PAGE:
As the number one theme park in the world, Magic Kingdom welcomes tens of thousands of guests every single day. And most Disney fanatics know that the key to a successful day in the park means getting there early. There are a number of ways to get to the park, many of which are provided by Disney itself. And once you’re inside the park, Disney has additional ways to help you get around. Here are some of the things you need to know about transportation to and inside of the Magic Kingdom:
10. It Helps You Keep Up
For guests with mobility issues, the Magic Kingdom (and every other park) offers assistance with your “transportation” around the park by offering ECV (electric convenience vehicles), wheelchair, and stroller rentals. For a daily rental fee plus a small refundable deposit, no one in your party need ever be left behind – whether they are injured, very old, or very young.
9. It Corners Like It’s On Rails
Most Disney fanatics know that trains were a passion of Walt Disney’s, and that he even built a 1/8 scale train, the Carolwood Pacific Railroad, in his backyard. When it came time to build his parks, Disney decided to incorporate trains into them as well. Inside the Magic Kingdom, the only true mode of mass transportation is the Walt Disney World Railroad. The railroad makes a 1.5 mile circuit around the park, with stops in Frontierland, New Fantasyland, and Main Street, U.S.A. Sharing time on the tracks are four steam-powered trains: the Walter E. Disney; the Lilly Belle, named for Walt’s wife; the Roy O. Disney, named for Walt’s brother; and the Roger E. Broggie, named for an Imagineer who led the Disney World railroad project. Making use of the railroad might not save you time getting to the other side of the park, but it will be an enjoyable ride and get you off of your feet for a while. And if you need to take a break with a napping toddler, taking a few trips around the park on the railroad sure beats just sitting in one place.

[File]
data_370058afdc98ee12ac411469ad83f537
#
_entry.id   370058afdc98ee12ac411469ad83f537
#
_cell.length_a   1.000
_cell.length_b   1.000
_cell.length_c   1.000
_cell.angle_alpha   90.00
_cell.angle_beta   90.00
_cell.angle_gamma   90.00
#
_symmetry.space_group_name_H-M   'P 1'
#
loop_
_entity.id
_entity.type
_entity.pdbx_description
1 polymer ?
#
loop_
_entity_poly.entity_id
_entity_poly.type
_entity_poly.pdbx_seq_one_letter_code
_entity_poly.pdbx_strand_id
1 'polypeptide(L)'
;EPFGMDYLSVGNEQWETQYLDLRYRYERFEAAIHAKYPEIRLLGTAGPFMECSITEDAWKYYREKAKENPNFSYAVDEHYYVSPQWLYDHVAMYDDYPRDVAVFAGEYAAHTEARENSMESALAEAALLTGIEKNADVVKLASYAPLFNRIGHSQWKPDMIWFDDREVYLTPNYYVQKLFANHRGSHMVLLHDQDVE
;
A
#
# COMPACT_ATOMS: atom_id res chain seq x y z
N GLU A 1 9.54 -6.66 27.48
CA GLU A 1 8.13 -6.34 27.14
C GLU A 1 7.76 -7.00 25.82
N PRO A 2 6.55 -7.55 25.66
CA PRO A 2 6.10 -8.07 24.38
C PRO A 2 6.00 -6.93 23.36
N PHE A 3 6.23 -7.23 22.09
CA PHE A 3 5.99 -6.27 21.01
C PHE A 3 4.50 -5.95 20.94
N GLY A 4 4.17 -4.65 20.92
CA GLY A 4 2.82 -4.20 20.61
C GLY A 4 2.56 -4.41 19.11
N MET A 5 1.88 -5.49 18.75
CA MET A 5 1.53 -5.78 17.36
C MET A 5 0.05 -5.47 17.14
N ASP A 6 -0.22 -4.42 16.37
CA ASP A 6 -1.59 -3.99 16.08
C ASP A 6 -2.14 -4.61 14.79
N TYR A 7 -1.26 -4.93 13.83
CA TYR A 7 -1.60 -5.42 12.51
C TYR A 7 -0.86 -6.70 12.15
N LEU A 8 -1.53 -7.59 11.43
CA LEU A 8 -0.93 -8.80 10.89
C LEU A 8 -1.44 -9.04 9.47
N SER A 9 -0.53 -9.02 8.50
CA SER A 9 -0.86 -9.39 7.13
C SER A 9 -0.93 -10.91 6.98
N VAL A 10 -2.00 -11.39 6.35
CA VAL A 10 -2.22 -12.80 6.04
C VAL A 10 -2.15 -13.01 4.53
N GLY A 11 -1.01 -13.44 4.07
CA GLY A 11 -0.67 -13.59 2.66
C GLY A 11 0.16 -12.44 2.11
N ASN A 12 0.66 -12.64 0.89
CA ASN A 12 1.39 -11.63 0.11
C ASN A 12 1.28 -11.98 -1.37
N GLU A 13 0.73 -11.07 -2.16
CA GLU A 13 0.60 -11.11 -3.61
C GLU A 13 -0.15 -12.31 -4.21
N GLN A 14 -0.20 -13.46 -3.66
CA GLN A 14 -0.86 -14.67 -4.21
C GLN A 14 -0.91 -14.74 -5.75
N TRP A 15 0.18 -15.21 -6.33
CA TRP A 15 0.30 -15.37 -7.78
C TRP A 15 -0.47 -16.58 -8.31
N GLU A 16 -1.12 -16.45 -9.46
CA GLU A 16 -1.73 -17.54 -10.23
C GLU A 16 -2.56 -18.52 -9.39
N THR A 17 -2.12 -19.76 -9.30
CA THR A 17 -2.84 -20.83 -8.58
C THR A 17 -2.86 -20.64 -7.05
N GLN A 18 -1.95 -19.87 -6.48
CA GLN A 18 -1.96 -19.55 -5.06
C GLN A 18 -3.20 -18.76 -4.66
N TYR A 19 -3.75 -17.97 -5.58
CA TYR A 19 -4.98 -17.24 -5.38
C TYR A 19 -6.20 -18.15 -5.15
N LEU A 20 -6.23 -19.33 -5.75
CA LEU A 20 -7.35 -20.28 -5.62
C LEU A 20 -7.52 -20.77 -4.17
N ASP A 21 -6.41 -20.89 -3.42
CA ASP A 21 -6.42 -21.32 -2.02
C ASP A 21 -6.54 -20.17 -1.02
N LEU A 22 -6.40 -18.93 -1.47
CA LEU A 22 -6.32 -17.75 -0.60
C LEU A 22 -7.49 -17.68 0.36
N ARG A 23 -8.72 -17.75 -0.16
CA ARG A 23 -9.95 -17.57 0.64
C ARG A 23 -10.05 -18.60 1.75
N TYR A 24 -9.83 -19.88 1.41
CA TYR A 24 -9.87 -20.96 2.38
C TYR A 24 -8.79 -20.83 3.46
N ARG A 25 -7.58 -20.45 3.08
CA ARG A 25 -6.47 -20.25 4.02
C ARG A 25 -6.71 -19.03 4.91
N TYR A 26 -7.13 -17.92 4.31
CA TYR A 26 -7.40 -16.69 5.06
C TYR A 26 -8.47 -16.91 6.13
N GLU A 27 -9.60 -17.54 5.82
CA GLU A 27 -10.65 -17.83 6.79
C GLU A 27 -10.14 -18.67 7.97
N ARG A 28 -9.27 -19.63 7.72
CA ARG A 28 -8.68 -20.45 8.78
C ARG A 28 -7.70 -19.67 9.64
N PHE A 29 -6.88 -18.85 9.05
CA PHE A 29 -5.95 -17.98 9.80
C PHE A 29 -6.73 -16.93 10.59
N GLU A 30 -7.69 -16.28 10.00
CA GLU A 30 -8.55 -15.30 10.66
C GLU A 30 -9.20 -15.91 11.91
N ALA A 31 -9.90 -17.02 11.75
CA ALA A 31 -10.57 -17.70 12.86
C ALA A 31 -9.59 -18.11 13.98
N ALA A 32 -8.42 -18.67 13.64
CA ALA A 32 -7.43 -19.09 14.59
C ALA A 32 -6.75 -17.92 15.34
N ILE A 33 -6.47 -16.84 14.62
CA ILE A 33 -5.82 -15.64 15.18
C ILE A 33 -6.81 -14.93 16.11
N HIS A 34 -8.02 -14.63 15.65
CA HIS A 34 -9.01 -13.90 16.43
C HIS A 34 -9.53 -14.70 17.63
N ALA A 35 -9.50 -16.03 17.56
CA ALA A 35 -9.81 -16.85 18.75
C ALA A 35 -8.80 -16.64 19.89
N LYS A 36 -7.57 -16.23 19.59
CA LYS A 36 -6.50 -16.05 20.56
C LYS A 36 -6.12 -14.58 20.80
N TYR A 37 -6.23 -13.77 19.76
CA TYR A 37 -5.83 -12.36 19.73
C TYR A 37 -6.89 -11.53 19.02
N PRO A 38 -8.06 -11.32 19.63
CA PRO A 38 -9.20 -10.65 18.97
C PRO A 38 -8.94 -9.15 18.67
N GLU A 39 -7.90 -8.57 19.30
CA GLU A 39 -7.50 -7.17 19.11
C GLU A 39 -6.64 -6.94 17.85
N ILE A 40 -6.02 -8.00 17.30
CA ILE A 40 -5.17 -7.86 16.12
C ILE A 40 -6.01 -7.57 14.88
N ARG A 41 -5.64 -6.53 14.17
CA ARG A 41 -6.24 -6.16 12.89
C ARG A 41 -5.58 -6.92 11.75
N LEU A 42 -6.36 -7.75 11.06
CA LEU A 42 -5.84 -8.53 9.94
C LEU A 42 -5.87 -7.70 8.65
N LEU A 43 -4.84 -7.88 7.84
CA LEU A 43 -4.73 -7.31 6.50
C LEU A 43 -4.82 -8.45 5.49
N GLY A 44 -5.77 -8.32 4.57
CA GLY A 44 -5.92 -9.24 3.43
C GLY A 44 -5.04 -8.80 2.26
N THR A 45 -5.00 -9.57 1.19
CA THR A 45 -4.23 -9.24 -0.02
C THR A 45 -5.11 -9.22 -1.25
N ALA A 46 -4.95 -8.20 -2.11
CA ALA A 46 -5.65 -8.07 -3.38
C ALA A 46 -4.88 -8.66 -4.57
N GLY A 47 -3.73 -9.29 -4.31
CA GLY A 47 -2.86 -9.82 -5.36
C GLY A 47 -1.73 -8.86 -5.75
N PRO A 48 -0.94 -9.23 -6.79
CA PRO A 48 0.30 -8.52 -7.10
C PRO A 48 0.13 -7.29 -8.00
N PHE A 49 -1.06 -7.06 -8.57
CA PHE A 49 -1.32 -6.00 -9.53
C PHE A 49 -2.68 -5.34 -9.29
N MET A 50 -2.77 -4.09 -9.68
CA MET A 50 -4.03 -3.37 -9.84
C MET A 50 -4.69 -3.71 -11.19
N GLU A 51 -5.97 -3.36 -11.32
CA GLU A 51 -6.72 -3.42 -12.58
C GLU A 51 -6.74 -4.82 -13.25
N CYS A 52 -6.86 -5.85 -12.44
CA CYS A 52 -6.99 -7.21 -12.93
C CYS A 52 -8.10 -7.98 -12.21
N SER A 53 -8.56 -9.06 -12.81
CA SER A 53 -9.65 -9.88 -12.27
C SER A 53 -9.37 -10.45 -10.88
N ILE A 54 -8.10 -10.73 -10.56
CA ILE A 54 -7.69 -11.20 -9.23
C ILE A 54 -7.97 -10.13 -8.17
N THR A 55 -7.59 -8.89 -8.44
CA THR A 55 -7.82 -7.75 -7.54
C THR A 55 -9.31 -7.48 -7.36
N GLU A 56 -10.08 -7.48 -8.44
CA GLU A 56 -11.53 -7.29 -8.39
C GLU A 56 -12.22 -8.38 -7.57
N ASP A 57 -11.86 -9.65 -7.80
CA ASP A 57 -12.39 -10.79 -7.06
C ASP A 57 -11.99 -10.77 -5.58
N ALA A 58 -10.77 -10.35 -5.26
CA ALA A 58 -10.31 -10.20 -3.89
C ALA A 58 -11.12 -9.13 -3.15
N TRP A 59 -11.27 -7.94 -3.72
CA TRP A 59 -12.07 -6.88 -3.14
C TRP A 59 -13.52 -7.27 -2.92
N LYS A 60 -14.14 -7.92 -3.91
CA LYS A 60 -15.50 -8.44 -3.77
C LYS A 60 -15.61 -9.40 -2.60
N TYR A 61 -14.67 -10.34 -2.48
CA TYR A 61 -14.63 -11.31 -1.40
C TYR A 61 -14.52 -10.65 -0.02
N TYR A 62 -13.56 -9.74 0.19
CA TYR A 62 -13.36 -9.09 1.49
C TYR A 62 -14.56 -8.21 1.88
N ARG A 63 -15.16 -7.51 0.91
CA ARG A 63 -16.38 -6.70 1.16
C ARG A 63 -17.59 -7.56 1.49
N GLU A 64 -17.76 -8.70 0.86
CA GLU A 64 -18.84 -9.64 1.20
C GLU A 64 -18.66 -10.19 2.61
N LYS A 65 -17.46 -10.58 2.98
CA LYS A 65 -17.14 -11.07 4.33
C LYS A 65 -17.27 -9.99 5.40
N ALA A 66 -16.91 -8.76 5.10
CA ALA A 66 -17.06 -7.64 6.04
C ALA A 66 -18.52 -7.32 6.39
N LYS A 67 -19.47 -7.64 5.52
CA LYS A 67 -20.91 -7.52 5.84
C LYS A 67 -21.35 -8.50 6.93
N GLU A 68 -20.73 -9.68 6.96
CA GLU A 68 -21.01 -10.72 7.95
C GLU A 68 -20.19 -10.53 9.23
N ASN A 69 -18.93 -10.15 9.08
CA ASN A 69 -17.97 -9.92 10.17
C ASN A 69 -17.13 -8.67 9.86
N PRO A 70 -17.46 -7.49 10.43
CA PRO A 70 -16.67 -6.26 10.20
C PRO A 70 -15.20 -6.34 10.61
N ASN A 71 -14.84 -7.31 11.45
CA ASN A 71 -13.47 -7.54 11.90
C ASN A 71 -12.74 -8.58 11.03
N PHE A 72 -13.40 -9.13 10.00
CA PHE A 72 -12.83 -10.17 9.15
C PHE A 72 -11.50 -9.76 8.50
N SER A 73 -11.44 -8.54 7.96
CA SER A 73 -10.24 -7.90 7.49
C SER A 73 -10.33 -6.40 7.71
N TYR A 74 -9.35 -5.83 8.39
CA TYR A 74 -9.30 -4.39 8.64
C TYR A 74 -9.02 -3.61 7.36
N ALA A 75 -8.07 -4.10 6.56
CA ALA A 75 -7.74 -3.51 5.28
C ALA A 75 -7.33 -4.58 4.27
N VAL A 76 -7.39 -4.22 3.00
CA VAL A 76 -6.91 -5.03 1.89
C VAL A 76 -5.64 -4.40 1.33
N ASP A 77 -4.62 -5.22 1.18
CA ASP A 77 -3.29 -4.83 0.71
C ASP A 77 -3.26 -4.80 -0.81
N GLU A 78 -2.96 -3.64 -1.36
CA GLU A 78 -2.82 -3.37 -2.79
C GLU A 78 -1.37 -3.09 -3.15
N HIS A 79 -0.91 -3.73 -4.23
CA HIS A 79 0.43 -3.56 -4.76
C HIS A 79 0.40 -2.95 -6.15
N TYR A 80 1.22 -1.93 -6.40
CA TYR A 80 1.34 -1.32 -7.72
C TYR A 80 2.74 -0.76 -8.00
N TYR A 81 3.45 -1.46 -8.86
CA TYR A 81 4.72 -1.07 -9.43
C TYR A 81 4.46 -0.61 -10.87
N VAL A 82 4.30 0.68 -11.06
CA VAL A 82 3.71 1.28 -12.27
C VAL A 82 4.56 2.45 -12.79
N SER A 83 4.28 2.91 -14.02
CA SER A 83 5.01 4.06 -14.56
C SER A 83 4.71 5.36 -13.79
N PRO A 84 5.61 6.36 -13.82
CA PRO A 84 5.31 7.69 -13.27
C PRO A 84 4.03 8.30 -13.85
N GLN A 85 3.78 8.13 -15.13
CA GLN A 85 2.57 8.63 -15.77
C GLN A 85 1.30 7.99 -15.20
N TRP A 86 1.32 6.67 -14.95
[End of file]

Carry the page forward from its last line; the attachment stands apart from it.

8. It Goes Right Down the Middle of Main Street, U.S.A.
The Main Street Vehicles are really more of an attraction than a mode of transportation. After all, the walk from the pickup point in Town Square to the drop-off point in front of Cinderella Castle is a pretty easy one and generally takes much less time than it does to load into one of the vehicles, make the trip, and unload at the other end. But as it does have a different drop-off point than where it picks up, it can be considered transportation as well. When it comes right down to it, traveling by way of the Main Street Vehicles is less about where you go and more about how you get there. Options include the horse-drawn street car, the double-decker omnibus, an old-timey fire engine, or a turn-of-the-century horseless carriage (jitney). The hours of operation tend to be very limited and often end by mid-morning. But while they may not travel very fast or go very far, you won’t attract more attention or find a more stylish ride down Main Street than when you travel by one of the Main Street Vehicles!